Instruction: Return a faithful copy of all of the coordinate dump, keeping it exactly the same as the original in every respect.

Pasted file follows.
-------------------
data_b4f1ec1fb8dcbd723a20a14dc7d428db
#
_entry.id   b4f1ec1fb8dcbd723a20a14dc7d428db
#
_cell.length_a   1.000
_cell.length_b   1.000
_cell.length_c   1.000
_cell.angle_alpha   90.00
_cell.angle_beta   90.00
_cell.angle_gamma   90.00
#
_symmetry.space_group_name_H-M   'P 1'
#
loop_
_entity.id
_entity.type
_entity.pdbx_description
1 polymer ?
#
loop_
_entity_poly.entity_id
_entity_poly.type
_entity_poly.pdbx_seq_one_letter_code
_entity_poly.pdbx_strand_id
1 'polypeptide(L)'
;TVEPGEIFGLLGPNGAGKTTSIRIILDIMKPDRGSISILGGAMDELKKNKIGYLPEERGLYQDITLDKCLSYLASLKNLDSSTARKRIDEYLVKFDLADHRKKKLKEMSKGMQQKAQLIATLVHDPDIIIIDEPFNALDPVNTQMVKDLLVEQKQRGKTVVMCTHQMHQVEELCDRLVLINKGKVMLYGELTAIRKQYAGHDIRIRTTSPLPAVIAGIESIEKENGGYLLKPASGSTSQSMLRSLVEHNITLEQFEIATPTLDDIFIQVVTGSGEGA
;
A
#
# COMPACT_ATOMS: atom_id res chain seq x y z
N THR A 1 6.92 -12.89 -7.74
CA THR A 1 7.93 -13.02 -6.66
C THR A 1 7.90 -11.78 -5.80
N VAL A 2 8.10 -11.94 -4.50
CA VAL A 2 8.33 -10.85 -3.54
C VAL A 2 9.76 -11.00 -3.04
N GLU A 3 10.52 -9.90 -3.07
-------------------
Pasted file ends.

data_b4f1ec1fb8dcbd723a20a14dc7d428db
#
_entry.id   b4f1ec1fb8dcbd723a20a14dc7d428db
#
_cell.length_a   1.000
_cell.length_b   1.000
_cell.length_c   1.000
_cell.angle_alpha   90.00
_cell.angle_beta   90.00
_cell.angle_gamma   90.00
#
_symmetry.space_group_name_H-M   'P 1'
#
loop_
_entity.id
_entity.type
_entity.pdbx_description
1 polymer ?
#
loop_
_entity_poly.entity_id
_entity_poly.type
_entity_poly.pdbx_seq_one_letter_code
_entity_poly.pdbx_strand_id
1 'polypeptide(L)'
;TVEPGEIFGLLGPNGAGKTTSIRIILDIMKPDRGSISILGGAMDELKKNKIGYLPEERGLYQDITLDKCLSYLASLKNLDSSTARKRIDEYLVKFDLADHRKKKLKEMSKGMQQKAQLIATLVHDPDIIIIDEPFNALDPVNTQMVKDLLVEQKQRGKTVVMCTHQMHQVEELCDRLVLINKGKVMLYGELTAIRKQYAGHDIRIRTTSPLPAVIAGIESIEKENGGYLLKPASGSTSQSMLRSLVEHNITLEQFEIATPTLDDIFIQVVTGSGEGA
;
A
#
# COMPACT_ATOMS: atom_id res chain seq x y z
N THR A 1 6.92 -12.89 -7.74
CA THR A 1 7.93 -13.02 -6.66
C THR A 1 7.90 -11.78 -5.80
N VAL A 2 8.10 -11.94 -4.50
CA VAL A 2 8.33 -10.85 -3.54
C VAL A 2 9.76 -11.00 -3.04
N GLU A 3 10.52 -9.90 -3.07